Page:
Last time, I began the story of the short stretch of the east side Quince Street between Walnut and Locust Streets – sometimes straight, sometimes gay, but always interesting. We traced it from the 1920s Blue Lantern Tea Room, through its life as Maurice’s, Antonio’s, the Foster House and Flippo’s in the 1970s.
In the early ’80s, now called the Intermission Tavern, the restaurant ended up in a 48 page exposé published by the Pennsylvania Crime Commission. The Commission cited violations that included numerous violations of the state Liquor Code and ownership and use of the site as a meeting place by organized crime associates, some with criminal records. In a secret bugging operation, the FBI phone taps and hidden cameras discovered that the Intermission was being used as the headquarters for loan sharking and drug dealing operations by mobster Raymond “Long John” Mortorano, right, and union boss Albert Daidone. Their methamphetamine and Quaalude trafficking network was estimated to have an annual worth of between $50 and $100 million. Mortorano and Daidone were both eventually implicated in a murder that was part of a battle for control of Atlantic City’s 10,000 member bartender’s union. The city shut the Intermission Tavern down in 1982. After serving 17 year prison sentences, Daidone and Mortorano were released in 1999. Daidone retired from mob life, but Mortorano was gunned down in his Lincoln towncar during rush hour in South Philadelphia in 2002.
THE MONSTER MASH
On April 5, 1985, after three years as co-owner the new Bike Stop at 206 S Quince, Ron Lord, right, with partner Roland Frambes, opened a restaurant across the street at 211 S Quince St called The Monster Inn. Jim Madden, who would buy the Bike Stop in 1997, got his start in Philadelphia working at the Monster for Lord. The Monster Inn was named after the chain of “Monster” bars in Cherry Grove, Key West and Sheridan Square in New York, but apparently was not associated with them. (If anyone knows the story, please let me know!) The Monster featured a menu sprinkled with with items humorously and ghoulishly named, in keeping with the theme, like “Decapitated Coffee” and the “Lox Ness Monster,” served at brunch; see the sample menu, below. The Monster catered to cast members and theatre-goers from the Forrest Theatre and advertised to a gay clientele as well.
The Monster Inn only lasted three years, until early 1988. In June of that year, it was announced that Joe Venuti, below, the owner of the Allegro II which had operated at 2056 Sansom St. since 1983, was going to move his club to the defunct Monster Inn. When the deal fell through, Venuti charged that the corporation that had run the Monster reneged because the Allegro II catered to a mostly African-American clientele. Ron Lord, who had done so much in fundraising for AIDS in Philadelphia, denied those charges, stating simply that his partners were not ready to sell. Ron’s health was in decline at the time and his original partner, Roland Frambes, had died of AIDS in July of 1987. The Allegro II ended up moving back to Sansom Street. Lord announced that the Monster Inn would re-open as The Home Plate. According to Gayborhood Guru reader Rick Van Tassell, that only lasted a few months. (See his comment below.)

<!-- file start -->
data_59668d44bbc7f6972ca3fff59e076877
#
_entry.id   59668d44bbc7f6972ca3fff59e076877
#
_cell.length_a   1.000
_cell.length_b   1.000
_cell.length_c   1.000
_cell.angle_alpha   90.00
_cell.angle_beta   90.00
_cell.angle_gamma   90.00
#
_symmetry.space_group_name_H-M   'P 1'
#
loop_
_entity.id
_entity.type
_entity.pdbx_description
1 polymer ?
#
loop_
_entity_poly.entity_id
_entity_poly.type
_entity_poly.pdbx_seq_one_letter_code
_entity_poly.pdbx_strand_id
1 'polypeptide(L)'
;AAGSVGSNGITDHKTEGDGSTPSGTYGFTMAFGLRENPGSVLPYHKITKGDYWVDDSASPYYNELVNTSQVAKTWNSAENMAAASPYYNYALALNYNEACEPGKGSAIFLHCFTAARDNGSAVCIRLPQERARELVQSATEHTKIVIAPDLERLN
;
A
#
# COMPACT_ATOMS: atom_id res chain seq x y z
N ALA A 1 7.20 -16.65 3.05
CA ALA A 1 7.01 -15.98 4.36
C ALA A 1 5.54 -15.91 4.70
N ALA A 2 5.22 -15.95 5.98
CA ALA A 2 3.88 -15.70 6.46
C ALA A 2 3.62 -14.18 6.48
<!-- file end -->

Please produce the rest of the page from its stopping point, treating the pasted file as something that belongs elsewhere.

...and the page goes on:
PENGUINS ON QUINCE
For five years in the mid 1980s, the Gay Community Center of Philadelphia (GCCP) miraculously existed without a building as Penguin Place, “The Community Center without Walls,” logo at top of post. In the fall of 1988, the Center’s Board decided that they needed a physical space again. In December, they signed a lease with Ron Lord, owner of the Bike Stop, to rent 211 S Quince Street, the former home of his Monster Inn, right. The GCCP Library and Archives began moving in right away. Within a few months there were problems; it seems Ron Lord’s original lease didn’t allow him to sublet. Furthermore, the building seemed to be in the name of an 80 year old Italian woman in South Philadelphia, which hinted that the building’s organized crime connections were still very much there. During this minor crisis, GCCP Board Members Marge McCann and Michael LoForno worked heroically to keep the Center together. By the time things were worked out, there was some contention among the GCCP Board, inflammatory press added to the problem and Center co-chair John Cabiria resigned. In addition, in early February of 1990, there was a fire in the back of the building, most probably set by a homeless person. Coincidentally, soon after, plans for a new location were announced. The Community Center moved on to 201 S Camac St. and seven years later, to its current home at 1315 Spruce Street, the first building that the Community Center has owned.
BACK TO THE FUTURE
The buildings lay empty for a long time, until a few years ago, when they were once again separated into three private residences, restored and sold. Today, the three simple brick façades at 211 to 215 S Quince St., with their tiny marble stoops, tasteful, dark green doors, fanlights and shuttered windows, left, look pretty much they way they did when they were first built about 1850. There’s no hint at all of the long succession of tea room, restaurant, gay bar, mob hangout, gay bar again and community center they housed in the last hundred years.
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